2. Imaging Diagnostic Center, Vietnam Military Medical University, Vietnаm.
Objectives: To evaluate the usefulness of chemical-shift magnetic resonance imaging (MRI) in patients with myasthenia gravis (MG) for differentiating thymoma from normal thymus and thymic hyperplasia.
Patients and Methods: 62 patients with MG were treated surgically in 103 Military Hospital and Cho Ray Hospitals from August 2014 to January 2017. All patients had undergone surgery to remove thymus, thymoma, and had pathology reports. All of them had not received any neoadjuvant chemo-radiotherapeutic treatment. MRI examination was obtained using a 1.5 T MRI unit (Intera, Philips Healthcare, the Netherlands) from the thoracic inlet to the cardiophrenic angle. Comparison of the chemical shift ratio(CSR) between two groups was processed by the T-Student test. Logistic multivariate regression was performed to estimate the probability that patients had thymoma by both predictive qualitative and quantitative variables. A p value of <0.05 was considered indicative a statistically significant differencefor all statistical analyses.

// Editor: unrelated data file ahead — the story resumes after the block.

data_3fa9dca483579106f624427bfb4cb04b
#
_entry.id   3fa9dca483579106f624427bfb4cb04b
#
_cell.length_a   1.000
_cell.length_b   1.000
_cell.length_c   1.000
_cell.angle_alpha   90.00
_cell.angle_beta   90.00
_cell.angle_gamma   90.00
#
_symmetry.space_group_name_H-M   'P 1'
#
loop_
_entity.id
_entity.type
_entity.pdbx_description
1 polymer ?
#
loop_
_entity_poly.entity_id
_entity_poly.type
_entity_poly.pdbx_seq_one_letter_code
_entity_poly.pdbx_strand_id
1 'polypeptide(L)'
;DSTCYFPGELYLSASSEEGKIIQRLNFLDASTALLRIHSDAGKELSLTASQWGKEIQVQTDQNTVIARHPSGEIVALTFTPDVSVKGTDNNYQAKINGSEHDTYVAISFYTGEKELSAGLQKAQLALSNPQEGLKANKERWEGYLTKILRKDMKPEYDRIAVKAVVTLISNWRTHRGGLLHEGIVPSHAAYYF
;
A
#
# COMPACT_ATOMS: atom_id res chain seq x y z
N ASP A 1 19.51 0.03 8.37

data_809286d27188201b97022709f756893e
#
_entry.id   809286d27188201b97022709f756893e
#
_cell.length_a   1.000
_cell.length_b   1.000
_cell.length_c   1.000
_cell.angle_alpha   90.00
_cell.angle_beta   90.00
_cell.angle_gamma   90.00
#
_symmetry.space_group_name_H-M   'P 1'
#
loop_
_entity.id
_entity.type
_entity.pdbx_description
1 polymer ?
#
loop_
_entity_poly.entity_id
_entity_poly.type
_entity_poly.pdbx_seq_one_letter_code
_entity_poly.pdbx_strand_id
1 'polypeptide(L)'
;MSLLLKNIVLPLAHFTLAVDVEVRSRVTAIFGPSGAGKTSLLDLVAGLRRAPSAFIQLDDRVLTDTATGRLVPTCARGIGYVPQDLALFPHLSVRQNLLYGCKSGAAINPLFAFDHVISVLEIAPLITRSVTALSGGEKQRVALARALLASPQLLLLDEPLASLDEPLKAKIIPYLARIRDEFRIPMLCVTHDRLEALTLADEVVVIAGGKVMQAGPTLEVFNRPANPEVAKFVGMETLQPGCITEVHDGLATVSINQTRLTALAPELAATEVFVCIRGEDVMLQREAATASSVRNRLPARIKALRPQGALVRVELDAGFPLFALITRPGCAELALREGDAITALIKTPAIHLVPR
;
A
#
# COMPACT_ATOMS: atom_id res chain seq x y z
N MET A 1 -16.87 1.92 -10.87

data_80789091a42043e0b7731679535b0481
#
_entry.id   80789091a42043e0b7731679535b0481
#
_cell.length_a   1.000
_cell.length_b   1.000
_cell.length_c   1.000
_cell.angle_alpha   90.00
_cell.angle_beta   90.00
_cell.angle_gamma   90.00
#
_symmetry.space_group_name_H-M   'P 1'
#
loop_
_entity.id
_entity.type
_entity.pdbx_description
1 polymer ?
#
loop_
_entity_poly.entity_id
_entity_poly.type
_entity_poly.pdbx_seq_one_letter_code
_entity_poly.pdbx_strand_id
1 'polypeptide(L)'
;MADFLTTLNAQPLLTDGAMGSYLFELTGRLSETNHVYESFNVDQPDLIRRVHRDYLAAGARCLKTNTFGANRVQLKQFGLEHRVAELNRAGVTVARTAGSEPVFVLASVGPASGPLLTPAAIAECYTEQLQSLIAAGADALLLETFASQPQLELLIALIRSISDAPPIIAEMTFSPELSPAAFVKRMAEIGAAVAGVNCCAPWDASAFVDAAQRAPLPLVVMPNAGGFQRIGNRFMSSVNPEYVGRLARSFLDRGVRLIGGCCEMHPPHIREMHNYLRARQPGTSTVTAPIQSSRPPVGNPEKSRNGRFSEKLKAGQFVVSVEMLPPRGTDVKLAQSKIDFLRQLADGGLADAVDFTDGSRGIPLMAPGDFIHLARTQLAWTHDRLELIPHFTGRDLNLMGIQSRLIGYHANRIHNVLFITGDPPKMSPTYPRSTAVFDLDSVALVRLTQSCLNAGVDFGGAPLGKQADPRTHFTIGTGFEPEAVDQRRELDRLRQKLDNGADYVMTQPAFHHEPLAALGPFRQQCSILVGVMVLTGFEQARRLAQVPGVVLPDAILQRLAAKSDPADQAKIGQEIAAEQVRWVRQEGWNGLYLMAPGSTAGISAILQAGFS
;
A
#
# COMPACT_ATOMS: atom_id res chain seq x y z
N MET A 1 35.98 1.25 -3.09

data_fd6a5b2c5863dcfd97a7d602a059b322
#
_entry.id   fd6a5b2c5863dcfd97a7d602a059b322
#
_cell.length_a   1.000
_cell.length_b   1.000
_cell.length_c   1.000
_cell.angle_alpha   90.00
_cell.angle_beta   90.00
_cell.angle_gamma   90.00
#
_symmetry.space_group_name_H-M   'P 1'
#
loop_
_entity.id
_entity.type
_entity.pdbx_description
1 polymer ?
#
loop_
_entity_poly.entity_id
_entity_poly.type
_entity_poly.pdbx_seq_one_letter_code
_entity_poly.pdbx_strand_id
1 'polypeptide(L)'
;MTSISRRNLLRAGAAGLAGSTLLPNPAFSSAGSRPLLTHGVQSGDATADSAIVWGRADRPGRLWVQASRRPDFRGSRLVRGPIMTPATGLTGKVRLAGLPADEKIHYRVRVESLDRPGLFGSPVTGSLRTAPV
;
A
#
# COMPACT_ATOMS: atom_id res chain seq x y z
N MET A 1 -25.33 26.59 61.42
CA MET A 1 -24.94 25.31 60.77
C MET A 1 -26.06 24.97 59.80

Results: 62 patients included 24 males (45.2%), 38 females (54.8%). Comparision with pathologic results, the sensitivity, the specificity and the accuracy of qualitative assessment were 97.3%, 88%, 93.5%, respectively. CSR value was very good criteria for distinguishing between thymoma and non-thymoma groups with the AUROC of 0.984 (95% CI: 0.914-1.000), and with an optimal cut-off point of 0.825. Applying this cut-off point, the specificity and the accuracy of quantitative assessment were 100%, 96%, 98.4%, respectively. An increase in 0.1 value of CSR for all shape, location and signal intensity leads to an increase of 10 times in the probability of finding thymoma.
Conclusion: Chemical shift magnetic resonance imaging is helpful in differentiating thymoma from normal or hyperplastic thymus based on quantifying fat tissue.
Keywords: Chemical-shift MRI, thymoma, myasthenia gravis